Friday, July 12, 2013
An internal email from a Department of Defense agency calls its budget “too large” while at the same time urging colleagues about the importance of spending “100% of our available resources.”
The June 27 memo, obtained by the Washington Post and sent by the Defense Information Systems Agency, said, “Our available funding balances remain large in all appropriations — too large to spend” on just unfunded requests.
But while the authors of the email—Deputy Chief Financial Executive Sanna Sims and procurement director Kathleen Miller—decried the rare problem of too much funding, they also urged colleagues to spend every cent.
“It is critical in our efforts to [spend] 100% of our available resources this fiscal year,” said the internal email, which goes on to say that “hopefully” contracts and grants are processed “reflecting…a reduction in our available resources.”
Pentagon spokesman Lt. Col. Jim Gregory declined to comment on the authenticity of the memo, but did not dispute it.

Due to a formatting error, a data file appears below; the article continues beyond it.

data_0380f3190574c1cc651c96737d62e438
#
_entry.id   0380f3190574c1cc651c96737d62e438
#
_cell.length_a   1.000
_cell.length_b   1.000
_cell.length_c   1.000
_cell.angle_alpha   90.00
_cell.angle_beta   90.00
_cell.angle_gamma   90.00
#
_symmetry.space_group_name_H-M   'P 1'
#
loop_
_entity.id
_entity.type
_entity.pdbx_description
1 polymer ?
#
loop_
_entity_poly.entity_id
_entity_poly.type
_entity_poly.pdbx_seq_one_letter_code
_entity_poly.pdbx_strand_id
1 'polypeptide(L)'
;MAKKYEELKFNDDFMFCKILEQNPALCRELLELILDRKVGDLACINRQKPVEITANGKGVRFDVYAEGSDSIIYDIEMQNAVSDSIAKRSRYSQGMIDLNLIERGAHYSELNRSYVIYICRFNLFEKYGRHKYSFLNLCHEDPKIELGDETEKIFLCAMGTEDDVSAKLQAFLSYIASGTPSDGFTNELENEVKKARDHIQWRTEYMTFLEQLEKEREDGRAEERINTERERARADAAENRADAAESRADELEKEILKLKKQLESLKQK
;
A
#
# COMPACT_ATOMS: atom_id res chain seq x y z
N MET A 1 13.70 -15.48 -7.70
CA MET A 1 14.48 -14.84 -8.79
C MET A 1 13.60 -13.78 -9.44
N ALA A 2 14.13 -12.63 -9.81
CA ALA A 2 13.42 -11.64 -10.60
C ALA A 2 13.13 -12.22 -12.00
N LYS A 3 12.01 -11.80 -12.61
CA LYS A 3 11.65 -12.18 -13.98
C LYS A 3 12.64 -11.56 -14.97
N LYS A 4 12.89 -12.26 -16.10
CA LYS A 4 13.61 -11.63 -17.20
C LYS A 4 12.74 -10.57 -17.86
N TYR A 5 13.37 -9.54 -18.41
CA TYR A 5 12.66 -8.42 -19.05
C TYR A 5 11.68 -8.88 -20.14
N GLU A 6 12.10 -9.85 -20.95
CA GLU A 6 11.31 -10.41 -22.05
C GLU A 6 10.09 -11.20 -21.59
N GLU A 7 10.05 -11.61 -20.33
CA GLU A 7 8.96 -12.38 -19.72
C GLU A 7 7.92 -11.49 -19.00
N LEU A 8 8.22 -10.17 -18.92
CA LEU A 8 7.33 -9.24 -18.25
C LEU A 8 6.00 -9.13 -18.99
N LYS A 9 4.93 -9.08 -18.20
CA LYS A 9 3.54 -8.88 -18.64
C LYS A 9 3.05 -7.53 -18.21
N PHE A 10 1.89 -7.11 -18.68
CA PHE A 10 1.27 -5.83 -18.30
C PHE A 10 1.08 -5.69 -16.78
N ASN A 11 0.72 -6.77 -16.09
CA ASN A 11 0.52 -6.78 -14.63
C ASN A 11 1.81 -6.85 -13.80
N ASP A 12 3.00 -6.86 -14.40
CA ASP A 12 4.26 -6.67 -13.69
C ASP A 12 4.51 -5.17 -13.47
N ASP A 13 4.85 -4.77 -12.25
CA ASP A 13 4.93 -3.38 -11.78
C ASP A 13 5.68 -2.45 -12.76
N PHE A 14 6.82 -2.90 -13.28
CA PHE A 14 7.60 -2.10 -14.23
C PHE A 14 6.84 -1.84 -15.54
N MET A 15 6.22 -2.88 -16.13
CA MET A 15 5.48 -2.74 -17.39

In a statement, Gregory wrote, “The Department does not condone spending simply to exhaust allocated funds. In this time of fiscal austerity, it is important that we continue to seek ways to reduce costs and limit unnecessary spending.”
The DISA has a budget of $9.4 billion that comes from both congressional appropriations and the Defense Working Capital Fund.
The DISA memo comes amid the across-the-board spending cuts, known as the sequester, which have been forcing Washington agencies to cut back. Furloughs at the Defense Department—which include a 20 percent pay cut for the next three months for up to 650,000 civilian employees—will begin affecting the department Monday.
A September 2012 email from another Defense Department agency warns against the budget tactic of “use it or lose it,” as it is known in Washington circles.
“For the past several years, Congress has used unobligated balances as a means to reduce our budgets,” Pentagon’s comptroller Robert Hale and undersecretary of acquisitions Frank Kendall wrote. “The threat that funding will be taken away or that future budgets will be reduced unless funds are obligated is a strong and perverse motivator.”
The 2012 memo continued, “We risk creating incentives … to expend funds primarily to avoid reductions in future budget years.”